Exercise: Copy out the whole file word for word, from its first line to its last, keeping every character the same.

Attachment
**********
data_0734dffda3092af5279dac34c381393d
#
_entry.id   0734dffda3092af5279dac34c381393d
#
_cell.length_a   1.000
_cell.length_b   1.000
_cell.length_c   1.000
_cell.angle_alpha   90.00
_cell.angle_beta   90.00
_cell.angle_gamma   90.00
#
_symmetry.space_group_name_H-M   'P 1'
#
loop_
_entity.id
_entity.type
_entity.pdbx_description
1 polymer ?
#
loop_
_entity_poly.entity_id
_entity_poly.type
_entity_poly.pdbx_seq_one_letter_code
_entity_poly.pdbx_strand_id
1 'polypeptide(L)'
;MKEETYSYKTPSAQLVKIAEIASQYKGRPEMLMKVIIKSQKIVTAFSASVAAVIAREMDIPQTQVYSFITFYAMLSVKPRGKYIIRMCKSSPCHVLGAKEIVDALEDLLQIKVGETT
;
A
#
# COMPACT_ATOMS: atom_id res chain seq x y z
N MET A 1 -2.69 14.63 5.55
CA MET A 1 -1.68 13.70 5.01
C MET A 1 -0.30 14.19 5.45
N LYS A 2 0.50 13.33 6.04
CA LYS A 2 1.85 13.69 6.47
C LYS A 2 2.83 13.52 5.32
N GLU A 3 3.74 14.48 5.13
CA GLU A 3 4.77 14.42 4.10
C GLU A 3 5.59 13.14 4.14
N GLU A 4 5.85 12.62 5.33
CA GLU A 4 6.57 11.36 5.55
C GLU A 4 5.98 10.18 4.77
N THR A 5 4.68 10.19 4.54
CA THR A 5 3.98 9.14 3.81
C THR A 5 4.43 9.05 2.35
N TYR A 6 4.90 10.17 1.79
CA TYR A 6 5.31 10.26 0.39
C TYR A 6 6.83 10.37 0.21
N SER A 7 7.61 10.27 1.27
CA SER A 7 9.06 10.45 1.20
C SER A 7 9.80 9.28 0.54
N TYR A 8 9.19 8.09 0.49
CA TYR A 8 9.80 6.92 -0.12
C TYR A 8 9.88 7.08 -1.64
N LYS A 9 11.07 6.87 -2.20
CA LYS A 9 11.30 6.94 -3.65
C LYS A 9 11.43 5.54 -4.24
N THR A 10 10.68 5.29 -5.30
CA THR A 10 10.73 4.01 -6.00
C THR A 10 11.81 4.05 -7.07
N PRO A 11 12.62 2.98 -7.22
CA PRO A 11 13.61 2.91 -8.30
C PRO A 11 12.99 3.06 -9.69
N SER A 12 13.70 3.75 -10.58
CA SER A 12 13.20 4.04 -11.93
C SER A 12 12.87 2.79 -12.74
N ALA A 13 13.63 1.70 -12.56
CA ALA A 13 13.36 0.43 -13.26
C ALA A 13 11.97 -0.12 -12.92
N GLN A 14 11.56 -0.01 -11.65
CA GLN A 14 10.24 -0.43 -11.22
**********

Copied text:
data_0734dffda3092af5279dac34c381393d
#
_entry.id   0734dffda3092af5279dac34c381393d
#
_cell.length_a   1.000
_cell.length_b   1.000
_cell.length_c   1.000
_cell.angle_alpha   90.00
_cell.angle_beta   90.00
_cell.angle_gamma   90.00
#
_symmetry.space_group_name_H-M   'P 1'
#
loop_
_entity.id
_entity.type
_entity.pdbx_description
1 polymer ?
#
loop_
_entity_poly.entity_id
_entity_poly.type
_entity_poly.pdbx_seq_one_letter_code
_entity_poly.pdbx_strand_id
1 'polypeptide(L)'
;MKEETYSYKTPSAQLVKIAEIASQYKGRPEMLMKVIIKSQKIVTAFSASVAAVIAREMDIPQTQVYSFITFYAMLSVKPRGKYIIRMCKSSPCHVLGAKEIVDALEDLLQIKVGETT
;
A
#
# COMPACT_ATOMS: atom_id res chain seq x y z
N MET A 1 -2.69 14.63 5.55
CA MET A 1 -1.68 13.70 5.01
C MET A 1 -0.30 14.19 5.45
N LYS A 2 0.50 13.33 6.04
CA LYS A 2 1.85 13.69 6.47
C LYS A 2 2.83 13.52 5.32
N GLU A 3 3.74 14.48 5.13
CA GLU A 3 4.77 14.42 4.10
C GLU A 3 5.59 13.14 4.14
N GLU A 4 5.85 12.62 5.33
CA GLU A 4 6.57 11.36 5.55
C GLU A 4 5.98 10.18 4.77
N THR A 5 4.68 10.19 4.54
CA THR A 5 3.98 9.14 3.81
C THR A 5 4.43 9.05 2.35
N TYR A 6 4.90 10.17 1.79
CA TYR A 6 5.31 10.26 0.39
C TYR A 6 6.83 10.37 0.21
N SER A 7 7.61 10.27 1.27
CA SER A 7 9.06 10.45 1.20
C SER A 7 9.80 9.28 0.54
N TYR A 8 9.19 8.09 0.49
CA TYR A 8 9.80 6.92 -0.12
C TYR A 8 9.88 7.08 -1.64
N LYS A 9 11.07 6.87 -2.20
CA LYS A 9 11.30 6.94 -3.65
C LYS A 9 11.43 5.54 -4.24
N THR A 10 10.68 5.29 -5.30
CA THR A 10 10.73 4.01 -6.00
C THR A 10 11.81 4.05 -7.07
N PRO A 11 12.62 2.98 -7.22
CA PRO A 11 13.61 2.91 -8.30
C PRO A 11 12.99 3.06 -9.69
N SER A 12 13.70 3.75 -10.58
CA SER A 12 13.20 4.04 -11.93
C SER A 12 12.87 2.79 -12.74
N ALA A 13 13.63 1.70 -12.56
CA ALA A 13 13.36 0.43 -13.26
C ALA A 13 11.97 -0.12 -12.92
N GLN A 14 11.56 -0.01 -11.65
CA GLN A 14 10.24 -0.43 -11.22